“Baboons have long attracted scientific attention because they evolved within the same sub-Saharan African habitat in which early human ancestors arose. The behavioral and ecological differences among baboons make them an excellent model for investigating how a socially complex, highly adaptable primate lineage diversifies over time. In this new work, we show that baboon diversification and evolution was a more complex and reticulated process than was previously recognized,” said Jeffrey Rogers, associate professor in the Human Genome Sequencing Center at Baylor and lead author on the paper.
A reference genome for one baboon species, the olive baboon (Papio anubis), was generated and analyzed by a diverse group of scientists as part of the genome consortium. In addition, sequences from the other five baboon species within the genus Papio were also generated and compared to the baboon reference genome to compare and identify genetic differences across all six baboon species.
“We found that after new baboon lineages arose and differentiated, they did not remain completely isolated, but in fact have interbred, or hybridized, at several different times and places. This means that biologically significant genetic information was exchanged after the various species became recognizably distinct,” Rogers said. “Importantly, this process of hybridization and genetic exchange continues today, so that we and others can study the population processes involved in the evolutionary divergence that happens in the face of continuing gene flow.”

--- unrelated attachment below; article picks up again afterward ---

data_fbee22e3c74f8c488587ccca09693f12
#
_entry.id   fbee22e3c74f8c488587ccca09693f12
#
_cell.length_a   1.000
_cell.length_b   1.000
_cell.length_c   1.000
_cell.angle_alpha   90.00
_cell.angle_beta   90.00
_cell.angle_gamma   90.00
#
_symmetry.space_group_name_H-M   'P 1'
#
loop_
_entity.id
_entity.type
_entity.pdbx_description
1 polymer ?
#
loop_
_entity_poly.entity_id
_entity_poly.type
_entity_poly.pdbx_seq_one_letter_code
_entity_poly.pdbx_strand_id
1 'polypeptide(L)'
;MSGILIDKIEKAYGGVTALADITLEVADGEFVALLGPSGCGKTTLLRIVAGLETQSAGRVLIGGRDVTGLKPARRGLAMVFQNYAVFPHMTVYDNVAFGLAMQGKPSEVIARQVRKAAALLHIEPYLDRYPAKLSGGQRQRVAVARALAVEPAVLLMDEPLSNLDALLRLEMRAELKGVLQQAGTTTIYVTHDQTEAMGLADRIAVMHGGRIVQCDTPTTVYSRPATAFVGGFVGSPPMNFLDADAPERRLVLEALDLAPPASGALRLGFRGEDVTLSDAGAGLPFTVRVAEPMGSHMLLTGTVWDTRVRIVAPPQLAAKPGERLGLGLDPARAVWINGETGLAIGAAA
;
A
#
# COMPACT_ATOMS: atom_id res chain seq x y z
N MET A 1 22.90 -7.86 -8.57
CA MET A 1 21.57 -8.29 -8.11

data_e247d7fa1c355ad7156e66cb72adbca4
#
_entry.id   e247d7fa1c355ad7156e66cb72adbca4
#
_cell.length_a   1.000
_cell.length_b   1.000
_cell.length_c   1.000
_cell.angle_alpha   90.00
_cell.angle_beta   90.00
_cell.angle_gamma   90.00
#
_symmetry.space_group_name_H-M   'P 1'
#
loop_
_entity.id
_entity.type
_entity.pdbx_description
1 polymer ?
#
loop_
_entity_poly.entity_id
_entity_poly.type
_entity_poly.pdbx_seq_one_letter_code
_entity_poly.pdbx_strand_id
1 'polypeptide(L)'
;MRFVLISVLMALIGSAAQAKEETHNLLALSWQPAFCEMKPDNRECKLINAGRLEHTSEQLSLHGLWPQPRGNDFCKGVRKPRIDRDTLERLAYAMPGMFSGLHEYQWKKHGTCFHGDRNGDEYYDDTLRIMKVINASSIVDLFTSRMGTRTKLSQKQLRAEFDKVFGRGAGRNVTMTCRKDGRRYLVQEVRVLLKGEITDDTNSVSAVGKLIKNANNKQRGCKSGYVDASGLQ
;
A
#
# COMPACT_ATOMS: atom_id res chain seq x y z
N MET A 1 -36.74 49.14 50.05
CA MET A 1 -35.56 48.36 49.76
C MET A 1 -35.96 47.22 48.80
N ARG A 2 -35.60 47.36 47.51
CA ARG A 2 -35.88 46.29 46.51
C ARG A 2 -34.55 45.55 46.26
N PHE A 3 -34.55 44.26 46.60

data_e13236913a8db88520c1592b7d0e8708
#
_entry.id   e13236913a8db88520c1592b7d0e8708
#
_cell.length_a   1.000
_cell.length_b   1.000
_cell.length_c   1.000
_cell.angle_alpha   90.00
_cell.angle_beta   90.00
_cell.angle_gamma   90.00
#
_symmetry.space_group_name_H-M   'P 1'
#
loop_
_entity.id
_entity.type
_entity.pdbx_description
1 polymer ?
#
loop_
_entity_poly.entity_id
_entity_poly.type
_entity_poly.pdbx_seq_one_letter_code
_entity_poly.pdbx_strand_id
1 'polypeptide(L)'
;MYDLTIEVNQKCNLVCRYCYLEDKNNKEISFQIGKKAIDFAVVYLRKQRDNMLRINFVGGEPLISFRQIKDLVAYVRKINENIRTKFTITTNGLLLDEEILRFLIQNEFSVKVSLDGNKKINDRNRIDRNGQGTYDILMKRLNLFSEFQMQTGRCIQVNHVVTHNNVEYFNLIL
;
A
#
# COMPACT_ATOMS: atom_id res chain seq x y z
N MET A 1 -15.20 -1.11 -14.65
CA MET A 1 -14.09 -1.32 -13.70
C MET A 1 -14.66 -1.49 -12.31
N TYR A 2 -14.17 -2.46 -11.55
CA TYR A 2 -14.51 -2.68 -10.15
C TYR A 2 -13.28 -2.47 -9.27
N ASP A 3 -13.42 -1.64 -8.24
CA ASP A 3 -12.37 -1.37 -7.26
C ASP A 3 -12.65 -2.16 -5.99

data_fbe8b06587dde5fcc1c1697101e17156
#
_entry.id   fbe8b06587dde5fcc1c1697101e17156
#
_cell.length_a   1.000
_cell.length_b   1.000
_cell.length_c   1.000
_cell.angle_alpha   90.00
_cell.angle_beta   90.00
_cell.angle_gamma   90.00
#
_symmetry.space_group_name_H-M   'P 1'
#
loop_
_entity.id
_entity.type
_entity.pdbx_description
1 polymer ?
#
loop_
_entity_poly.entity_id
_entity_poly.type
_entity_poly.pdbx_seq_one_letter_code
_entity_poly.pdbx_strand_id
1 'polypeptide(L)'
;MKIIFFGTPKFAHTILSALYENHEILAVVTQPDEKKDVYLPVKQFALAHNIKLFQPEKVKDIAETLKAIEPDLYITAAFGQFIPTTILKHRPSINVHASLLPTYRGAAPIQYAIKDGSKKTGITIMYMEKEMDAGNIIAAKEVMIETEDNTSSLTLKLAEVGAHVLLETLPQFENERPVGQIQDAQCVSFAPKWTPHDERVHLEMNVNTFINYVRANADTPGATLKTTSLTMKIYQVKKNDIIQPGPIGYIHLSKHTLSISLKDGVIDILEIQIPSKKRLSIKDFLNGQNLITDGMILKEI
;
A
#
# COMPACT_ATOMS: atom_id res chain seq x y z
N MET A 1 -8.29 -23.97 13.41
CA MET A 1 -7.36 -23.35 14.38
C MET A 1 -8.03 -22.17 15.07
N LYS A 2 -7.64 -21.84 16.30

The researchers repeated the Alu analysis in the rhesus macaque genome, which diverged from baboons about eight million years ago, a similar timeframe to the separation between gorilla, human and chimp lineages. “This offers an interesting comparison for how things evolved in different lineages and a chance to see some of what happened there,” Konkel said.
The team found a high number of Alu elements specific to rhesus macaque as well, providing another interesting insight into evolutionary processes.
Baboons are widely used as a model species in biomedical research, providing important information about the underlying causes of and potential treatments for various human diseases. The genetic information gained through this genome sequencing study will be valuable to researchers using baboons to study various human health problems.
“The findings of this study are important in several ways. Not only are there novel understandings of baboon biology and an impact in evolutionary understanding, but also the application to biomedical disease research is apparent,” said Richard Gibbs, Wofford Cain Chair and professor and director of the Human Genome Sequencing Center at Baylor. “Baboons provide models for research in cardiovascular issues, such as hypertension and heart disease, as well as neurological conditions. Baboon research studies have contributed significantly to human health, and the better we understand the fundamental biology, the better we can make use of the information they provide.”